Novara said the cost of health care for an individual would likely be based on the familiar COBRA setup - the price a worker temporarily pays for health insurance when he or she is in-between jobs.
Union health care fund trustees will generally have three choices as they plan for the 2018 Cadillac Tax. Option one, he said, is do nothing, if the plan is under the $30,000 threshold. Option two is also to do nothing, if the tax isn't significant and can be absorbed by the fund. Option three - if the tax is going to significantly hike costs - is to do something bad like increase contributions from participants or lower benefit levels so the funds can remain solvent. He said fund managers should be ready with numbers and options, but they should also be ready to abandon them.
Before the Cadillac Tax kicks in in 2018, there is a Supreme Court decision that's due this summer regarding the legal viability of the ACA, plus there's a national election in 2016 that could usher in a president and Congress who are hostile to the law, and would seek to overturn it. "That could make all this go bye-bye," Novara warned.
With the presence of the Affordable Care Act, is there an argument in favor of abandoning union-sponsored health care?
There is such an argument, but it's not a good one, Novara said.
"I always have participants and trustees who come up to me and say, why do we have these health care plans - we have the health care exchanges, we have Obamacare," Novara said. "Let's kill these things, let's put the money on the man's check and let him buy health insurance. He'll be happier, we won't have the headaches. Wrong. I'll give you some quick bullet points."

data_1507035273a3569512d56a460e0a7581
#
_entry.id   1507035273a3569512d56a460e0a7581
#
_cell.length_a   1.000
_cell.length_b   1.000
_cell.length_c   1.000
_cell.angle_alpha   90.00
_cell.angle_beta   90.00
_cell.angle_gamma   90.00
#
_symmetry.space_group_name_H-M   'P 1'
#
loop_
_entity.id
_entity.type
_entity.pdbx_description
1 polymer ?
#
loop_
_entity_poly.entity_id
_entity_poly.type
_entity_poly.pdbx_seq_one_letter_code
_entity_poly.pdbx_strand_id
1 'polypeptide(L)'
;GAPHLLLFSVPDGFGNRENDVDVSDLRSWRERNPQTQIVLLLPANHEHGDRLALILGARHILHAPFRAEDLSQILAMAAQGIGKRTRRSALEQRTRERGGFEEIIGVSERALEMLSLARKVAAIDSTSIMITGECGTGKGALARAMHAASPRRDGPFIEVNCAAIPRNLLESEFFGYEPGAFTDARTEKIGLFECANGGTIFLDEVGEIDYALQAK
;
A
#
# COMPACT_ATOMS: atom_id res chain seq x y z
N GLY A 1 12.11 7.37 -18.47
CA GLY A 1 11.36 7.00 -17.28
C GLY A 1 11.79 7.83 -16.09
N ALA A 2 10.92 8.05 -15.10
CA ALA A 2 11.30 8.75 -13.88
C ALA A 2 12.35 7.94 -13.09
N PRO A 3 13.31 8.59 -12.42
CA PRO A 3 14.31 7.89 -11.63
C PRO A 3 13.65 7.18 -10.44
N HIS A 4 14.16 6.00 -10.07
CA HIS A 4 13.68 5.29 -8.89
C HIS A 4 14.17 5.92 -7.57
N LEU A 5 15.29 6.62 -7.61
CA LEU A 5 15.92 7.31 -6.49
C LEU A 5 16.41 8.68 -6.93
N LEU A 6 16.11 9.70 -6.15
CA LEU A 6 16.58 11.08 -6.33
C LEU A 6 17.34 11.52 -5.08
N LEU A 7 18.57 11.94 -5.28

*"First, a union perspective," Novara said. "You have a three-legged stool. You have your pension, your health care and your training. Those are your selling tools, your marketing, your organizing. You don't want to lose any of those three. And from a funds perspective, this is the best bang for the buck you can offer your participants."
He said union members "can't get anything close" under the Affordable Care Act to compare with the quality of their present union-based coverage. "On paper, a few things may look similar, but if you dig deeper, they can't offer what you guys offer for the money. They don't offer any of the ancillary things you guys offer: dental and vision, life insurance, accidental death and dismemberment and disability insurance, IRAs, a whole host of things. They can't do it, they won't do it, it's too expensive."
*Union benefit plans, he said, "have a huge advantage. You run these basically as non-profits, as tax-exempt entities. To me this is the biggest one for your participants. You're buying great health care with pre-tax dollars. If you put the money on the guys' checks and kill these funds, you know what happens, they go out and buy Obamacare with after-tax dollars, that's a 20-to-40 percent swing. That's a lot of money out of the paycheck, for inferior coverage, mind you.
"As long as we can keep these plans healthy viable, we should do it, it really is the best bang for your participants' dollar."